I won’t promise this for the 1.0 release, but one of my goals is also for the data to be encrypted while stored on the device and in transit to the local interface server.

Hardware

I don’t have nearly all the answers just yet, but I can wave in the direction of what I’d like to use. Another of the goals of the project is to use as much open hardware as possible in putting together the system. This ensures that the project can be replicated without issue, anywhere that you can source the hardware components…there is no “lock in” with proprietary hardware that has to be upgraded or fixed only by a vendor. It also will allow individual libraries and librarians to experiment freely with the systems, hopefully improving them and sharing said improvements with the community of users.

The equipment used will be Raspberry Pi based, and each camera unit will contain a camera + a Raspberry Pi that will act as the local brain for the computer vision. My plan is for all of these sensors to talk to a central statistics server that will act as the hub for collection and reporting of stats to the librarians. You will be able to have many sensors for every server (how many? still working on that…). The server will also likely be Raspberry Pi based, and my preference is for the sensors and the server to talk to each other through a private network, either via Xbee or standard wifi, but (this is important) not connected to the existing network of the library in question. It doesn’t need it, getting networking permission in some libraries is crazy difficult, and it simplifies the design and building. It’s possible that, during testing, we will discover that there is a better platform for this than the Raspberry Pi…the Intel Galileo, for example. Only testing will tell.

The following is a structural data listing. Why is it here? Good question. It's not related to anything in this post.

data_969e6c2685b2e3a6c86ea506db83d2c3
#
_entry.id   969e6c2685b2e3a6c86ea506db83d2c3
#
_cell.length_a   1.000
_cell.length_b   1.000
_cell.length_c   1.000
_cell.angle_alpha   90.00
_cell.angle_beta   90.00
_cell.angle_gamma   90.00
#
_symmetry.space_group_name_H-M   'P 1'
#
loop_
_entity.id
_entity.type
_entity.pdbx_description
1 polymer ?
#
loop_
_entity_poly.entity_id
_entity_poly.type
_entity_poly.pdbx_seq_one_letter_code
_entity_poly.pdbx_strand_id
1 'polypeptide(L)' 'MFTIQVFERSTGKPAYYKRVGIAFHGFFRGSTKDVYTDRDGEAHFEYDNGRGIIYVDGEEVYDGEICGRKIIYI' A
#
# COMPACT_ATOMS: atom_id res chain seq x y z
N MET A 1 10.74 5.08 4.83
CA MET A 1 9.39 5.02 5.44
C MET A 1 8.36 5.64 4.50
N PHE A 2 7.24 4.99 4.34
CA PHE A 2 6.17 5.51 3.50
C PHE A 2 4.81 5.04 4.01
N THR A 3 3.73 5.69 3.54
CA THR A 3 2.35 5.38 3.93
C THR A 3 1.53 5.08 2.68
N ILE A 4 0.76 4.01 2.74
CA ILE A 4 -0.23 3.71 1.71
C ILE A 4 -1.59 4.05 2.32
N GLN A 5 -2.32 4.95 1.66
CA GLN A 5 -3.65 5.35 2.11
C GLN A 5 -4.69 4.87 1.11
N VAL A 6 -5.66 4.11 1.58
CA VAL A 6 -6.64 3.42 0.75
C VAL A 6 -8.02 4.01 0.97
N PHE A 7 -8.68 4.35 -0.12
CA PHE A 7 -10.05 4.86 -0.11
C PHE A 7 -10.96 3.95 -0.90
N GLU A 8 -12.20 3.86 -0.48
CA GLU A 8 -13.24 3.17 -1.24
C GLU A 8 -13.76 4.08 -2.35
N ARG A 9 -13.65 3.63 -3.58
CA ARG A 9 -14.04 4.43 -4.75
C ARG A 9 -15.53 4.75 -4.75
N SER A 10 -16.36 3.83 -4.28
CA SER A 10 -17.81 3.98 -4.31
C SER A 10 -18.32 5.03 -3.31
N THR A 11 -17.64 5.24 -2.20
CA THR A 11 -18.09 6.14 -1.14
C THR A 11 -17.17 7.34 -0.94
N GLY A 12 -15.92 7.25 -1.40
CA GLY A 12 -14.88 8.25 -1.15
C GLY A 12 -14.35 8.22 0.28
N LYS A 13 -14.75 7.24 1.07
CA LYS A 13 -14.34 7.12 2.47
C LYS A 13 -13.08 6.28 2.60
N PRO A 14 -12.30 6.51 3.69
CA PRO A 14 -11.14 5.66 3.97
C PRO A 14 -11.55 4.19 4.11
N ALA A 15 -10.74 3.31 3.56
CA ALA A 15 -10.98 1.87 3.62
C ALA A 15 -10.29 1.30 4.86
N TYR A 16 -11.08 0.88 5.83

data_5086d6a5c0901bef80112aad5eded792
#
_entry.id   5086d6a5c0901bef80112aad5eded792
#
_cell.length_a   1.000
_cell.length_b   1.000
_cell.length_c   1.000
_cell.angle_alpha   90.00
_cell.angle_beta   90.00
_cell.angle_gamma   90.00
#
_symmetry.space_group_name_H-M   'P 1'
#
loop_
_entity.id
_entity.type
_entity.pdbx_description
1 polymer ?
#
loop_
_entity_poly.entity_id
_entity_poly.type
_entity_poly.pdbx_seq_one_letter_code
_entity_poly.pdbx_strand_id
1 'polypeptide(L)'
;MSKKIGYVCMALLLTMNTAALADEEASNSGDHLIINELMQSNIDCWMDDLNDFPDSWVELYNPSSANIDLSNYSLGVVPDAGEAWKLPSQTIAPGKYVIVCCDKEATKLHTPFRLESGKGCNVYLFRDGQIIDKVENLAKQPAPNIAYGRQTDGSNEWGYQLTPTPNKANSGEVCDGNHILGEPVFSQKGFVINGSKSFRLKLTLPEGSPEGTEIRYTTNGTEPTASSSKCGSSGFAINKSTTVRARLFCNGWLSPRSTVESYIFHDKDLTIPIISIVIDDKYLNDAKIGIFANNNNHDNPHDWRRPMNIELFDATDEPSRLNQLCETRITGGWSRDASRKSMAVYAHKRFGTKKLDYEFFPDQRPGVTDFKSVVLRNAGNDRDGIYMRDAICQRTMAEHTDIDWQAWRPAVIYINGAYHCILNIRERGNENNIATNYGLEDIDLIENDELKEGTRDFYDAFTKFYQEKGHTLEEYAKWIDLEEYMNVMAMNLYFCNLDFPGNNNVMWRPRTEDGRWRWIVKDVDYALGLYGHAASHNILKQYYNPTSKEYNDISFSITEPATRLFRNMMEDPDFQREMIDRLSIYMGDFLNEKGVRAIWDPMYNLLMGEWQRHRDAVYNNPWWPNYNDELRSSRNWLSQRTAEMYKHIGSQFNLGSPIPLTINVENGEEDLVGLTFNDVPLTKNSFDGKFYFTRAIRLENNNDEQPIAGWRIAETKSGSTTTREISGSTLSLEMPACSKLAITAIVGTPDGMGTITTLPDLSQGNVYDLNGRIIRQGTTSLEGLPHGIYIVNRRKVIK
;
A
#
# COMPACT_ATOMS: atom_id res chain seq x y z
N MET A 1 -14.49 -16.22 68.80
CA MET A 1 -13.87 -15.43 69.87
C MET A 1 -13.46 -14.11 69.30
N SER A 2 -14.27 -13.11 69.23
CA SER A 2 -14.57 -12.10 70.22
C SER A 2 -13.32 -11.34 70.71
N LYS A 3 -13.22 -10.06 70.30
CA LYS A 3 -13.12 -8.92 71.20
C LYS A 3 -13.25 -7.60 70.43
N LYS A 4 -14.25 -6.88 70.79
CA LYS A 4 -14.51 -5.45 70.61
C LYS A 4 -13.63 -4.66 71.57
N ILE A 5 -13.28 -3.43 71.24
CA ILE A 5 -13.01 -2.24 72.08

My hope is that this entire system, sensor clients and statistics server, will communicate between each other directly, and not over the wider Internet. There are advantages and disadvantages to this plan, but I feel like the benefits of not having to fight with IT issues regarding implementation of the system will make it worth it. This is the most tenuous portion of the overal plan, as there are a myriad of ways that it could be architected and choices made about wireless protocols. But this is the initial road down which I am heading vis a vis development, and if it is necessary at some point to curve with the road, I will let the community know.

Conclusion

We take patron privacy very seriously at Measure the Future. And we reject the notion that gathering useful statistics necessarily puts patron privacy in jeopardy. It is possible to both observe and collect information about patron browsing habits and activity inside the library without doing so in a way that is identifiable to an individual patron.

So that’s exactly what we plan to do.

Keep watching. And let me know what’s wrong with my plan.